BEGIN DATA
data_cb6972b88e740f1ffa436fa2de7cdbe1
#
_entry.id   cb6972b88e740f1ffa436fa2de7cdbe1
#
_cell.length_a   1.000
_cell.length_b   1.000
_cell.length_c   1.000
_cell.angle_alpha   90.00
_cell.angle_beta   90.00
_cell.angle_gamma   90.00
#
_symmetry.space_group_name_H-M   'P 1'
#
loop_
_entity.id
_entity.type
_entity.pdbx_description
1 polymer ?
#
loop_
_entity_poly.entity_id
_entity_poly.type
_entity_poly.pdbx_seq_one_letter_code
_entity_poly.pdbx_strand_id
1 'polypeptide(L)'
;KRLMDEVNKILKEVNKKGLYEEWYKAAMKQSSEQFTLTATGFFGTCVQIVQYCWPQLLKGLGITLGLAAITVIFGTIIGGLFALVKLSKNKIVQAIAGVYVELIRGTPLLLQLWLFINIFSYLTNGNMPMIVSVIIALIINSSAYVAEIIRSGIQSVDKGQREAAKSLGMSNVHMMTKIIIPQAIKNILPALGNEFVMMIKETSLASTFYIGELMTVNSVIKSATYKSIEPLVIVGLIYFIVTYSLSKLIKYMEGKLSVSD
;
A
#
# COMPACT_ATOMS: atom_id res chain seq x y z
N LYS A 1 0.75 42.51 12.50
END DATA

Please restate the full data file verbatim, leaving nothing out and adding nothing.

data_cb6972b88e740f1ffa436fa2de7cdbe1
#
_entry.id   cb6972b88e740f1ffa436fa2de7cdbe1
#
_cell.length_a   1.000
_cell.length_b   1.000
_cell.length_c   1.000
_cell.angle_alpha   90.00
_cell.angle_beta   90.00
_cell.angle_gamma   90.00
#
_symmetry.space_group_name_H-M   'P 1'
#
loop_
_entity.id
_entity.type
_entity.pdbx_description
1 polymer ?
#
loop_
_entity_poly.entity_id
_entity_poly.type
_entity_poly.pdbx_seq_one_letter_code
_entity_poly.pdbx_strand_id
1 'polypeptide(L)'
;KRLMDEVNKILKEVNKKGLYEEWYKAAMKQSSEQFTLTATGFFGTCVQIVQYCWPQLLKGLGITLGLAAITVIFGTIIGGLFALVKLSKNKIVQAIAGVYVELIRGTPLLLQLWLFINIFSYLTNGNMPMIVSVIIALIINSSAYVAEIIRSGIQSVDKGQREAAKSLGMSNVHMMTKIIIPQAIKNILPALGNEFVMMIKETSLASTFYIGELMTVNSVIKSATYKSIEPLVIVGLIYFIVTYSLSKLIKYMEGKLSVSD
;
A
#
# COMPACT_ATOMS: atom_id res chain seq x y z
N LYS A 1 0.75 42.51 12.50